Being a machine design engineer, I never fully realized that someone actually designed my space (I mean put some serious thought into it) - I assumed it just happened via the current occupants. Anything that didn't work, change it, if it was easy to do it.
I remember a larger group of us went into a restaurant and wanted to be together so we pushed some tables together. The proprietor became so irate that he kicked us out.
Thus, my experience in ambience design. Great article.
Thank you very much for a well written and entertaining artcile. I laughed the whole way through. It is always fun to try to understand the motivation for a design. As with yourexperience of the hotel, this is an area where people from all walks experience the design. Sometimes you have to wonder what they were thinking.
About a year ago, while travelling for work, I stayed in a hotel in a small town in North Carolina in which the dresser was missing about half of its drawers. It looked like something the owner had picked up from the side of the road. The rest of the room didn't look much better. The free breakfast consisted of Walmart cornflakes and milk from the owner's cupboard.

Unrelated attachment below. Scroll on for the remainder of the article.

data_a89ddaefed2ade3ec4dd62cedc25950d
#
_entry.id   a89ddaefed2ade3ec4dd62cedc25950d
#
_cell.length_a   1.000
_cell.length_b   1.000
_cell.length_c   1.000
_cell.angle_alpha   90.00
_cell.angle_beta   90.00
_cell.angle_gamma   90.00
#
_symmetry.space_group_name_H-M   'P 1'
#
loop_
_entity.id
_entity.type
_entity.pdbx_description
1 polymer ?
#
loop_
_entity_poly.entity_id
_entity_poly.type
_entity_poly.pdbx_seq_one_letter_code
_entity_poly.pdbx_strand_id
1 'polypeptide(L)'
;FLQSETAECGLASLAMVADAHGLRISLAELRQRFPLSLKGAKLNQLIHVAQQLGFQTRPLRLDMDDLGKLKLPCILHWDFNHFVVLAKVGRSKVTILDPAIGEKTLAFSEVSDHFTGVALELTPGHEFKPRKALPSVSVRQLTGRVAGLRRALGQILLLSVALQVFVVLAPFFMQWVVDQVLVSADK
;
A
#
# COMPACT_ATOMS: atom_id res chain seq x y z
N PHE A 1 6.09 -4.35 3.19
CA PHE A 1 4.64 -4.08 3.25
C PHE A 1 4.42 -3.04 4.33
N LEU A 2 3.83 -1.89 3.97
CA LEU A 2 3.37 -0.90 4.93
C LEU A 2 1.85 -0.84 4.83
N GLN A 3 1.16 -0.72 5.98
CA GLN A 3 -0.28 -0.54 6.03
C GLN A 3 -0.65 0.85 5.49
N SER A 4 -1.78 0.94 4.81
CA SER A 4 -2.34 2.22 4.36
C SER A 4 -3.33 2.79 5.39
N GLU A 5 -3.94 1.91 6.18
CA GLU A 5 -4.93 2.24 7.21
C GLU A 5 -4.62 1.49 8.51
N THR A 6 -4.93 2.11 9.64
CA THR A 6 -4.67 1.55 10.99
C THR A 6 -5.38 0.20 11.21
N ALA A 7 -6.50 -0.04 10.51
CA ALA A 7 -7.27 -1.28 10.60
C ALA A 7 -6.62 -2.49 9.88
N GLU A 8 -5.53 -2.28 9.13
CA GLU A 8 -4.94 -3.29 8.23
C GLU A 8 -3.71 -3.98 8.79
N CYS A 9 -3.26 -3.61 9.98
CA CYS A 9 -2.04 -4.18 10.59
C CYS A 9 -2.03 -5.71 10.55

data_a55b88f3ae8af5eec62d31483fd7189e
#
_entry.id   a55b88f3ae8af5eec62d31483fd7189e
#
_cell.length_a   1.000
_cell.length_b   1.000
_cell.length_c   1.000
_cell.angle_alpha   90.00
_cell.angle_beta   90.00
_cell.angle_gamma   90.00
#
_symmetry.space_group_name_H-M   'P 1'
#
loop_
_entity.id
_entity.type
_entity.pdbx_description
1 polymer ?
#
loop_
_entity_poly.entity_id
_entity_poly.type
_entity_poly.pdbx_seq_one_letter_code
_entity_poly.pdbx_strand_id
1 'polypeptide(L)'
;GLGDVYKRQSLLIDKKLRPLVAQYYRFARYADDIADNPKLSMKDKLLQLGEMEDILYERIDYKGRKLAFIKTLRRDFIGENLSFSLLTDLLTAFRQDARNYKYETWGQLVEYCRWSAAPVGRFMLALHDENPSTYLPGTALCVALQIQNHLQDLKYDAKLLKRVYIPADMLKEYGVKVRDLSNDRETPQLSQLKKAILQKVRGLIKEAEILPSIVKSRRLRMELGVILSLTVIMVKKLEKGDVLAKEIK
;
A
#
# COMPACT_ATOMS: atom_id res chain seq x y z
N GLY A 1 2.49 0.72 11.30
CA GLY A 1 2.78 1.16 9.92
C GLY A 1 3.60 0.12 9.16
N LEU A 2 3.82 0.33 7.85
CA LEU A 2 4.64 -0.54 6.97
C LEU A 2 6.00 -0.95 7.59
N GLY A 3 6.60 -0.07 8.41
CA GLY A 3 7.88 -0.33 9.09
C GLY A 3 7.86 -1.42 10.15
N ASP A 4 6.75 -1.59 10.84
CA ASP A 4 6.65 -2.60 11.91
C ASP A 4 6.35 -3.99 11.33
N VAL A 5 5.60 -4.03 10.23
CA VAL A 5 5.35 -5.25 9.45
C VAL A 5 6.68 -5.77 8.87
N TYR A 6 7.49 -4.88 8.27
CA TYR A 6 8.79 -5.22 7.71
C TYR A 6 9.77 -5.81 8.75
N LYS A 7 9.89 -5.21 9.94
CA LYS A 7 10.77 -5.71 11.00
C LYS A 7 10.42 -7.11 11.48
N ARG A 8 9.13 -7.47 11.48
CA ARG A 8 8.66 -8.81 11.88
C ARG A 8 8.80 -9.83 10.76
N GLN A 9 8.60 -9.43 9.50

The owner was actually a very nice guy, and we had some interesting conversations, over Walmart cornflakes. But I got a strong sense from these conversations that running a hotel was not what God created him for.
Also, after checking out, I found that he had charged my credit card twice. It took over a month of phone calls from me and from the credit card company for him to reverse the charge.
For what it's worth, I've also stayed in $5 a night hotels in El Salvador and Guatemala, and had a much more enjoyable experience.
Nice observations, Doc. I know exactly what you mean about hotel rooms. Sometimes they're great and sometimes you bump around in the room wondering why the room feels so uncomfortable. It can be very unnerving to spend a few days in a poorly designed room.
Thanks for putting good design in the context of everyday principles and everyday routines. Some times I think we get too caught up in the technical aspects and lose sight of the everyday nuances, which in the end, serve to make or break a product or experience.
For industrial control applications, or even a simple assembly line, that machine can go almost 24/7 without a break. But what happens when the task is a little more complex? That’s where the “smart” machine would come in. The smart machine is one that has some simple (or complex in some cases) processing capability to be able to adapt to changing conditions. Such machines are suited for a host of applications, including automotive, aerospace, defense, medical, computers and electronics, telecommunications, consumer goods, and so on. This discussion will examine what’s possible with smart machines, and what tradeoffs need to be made to implement such a solution.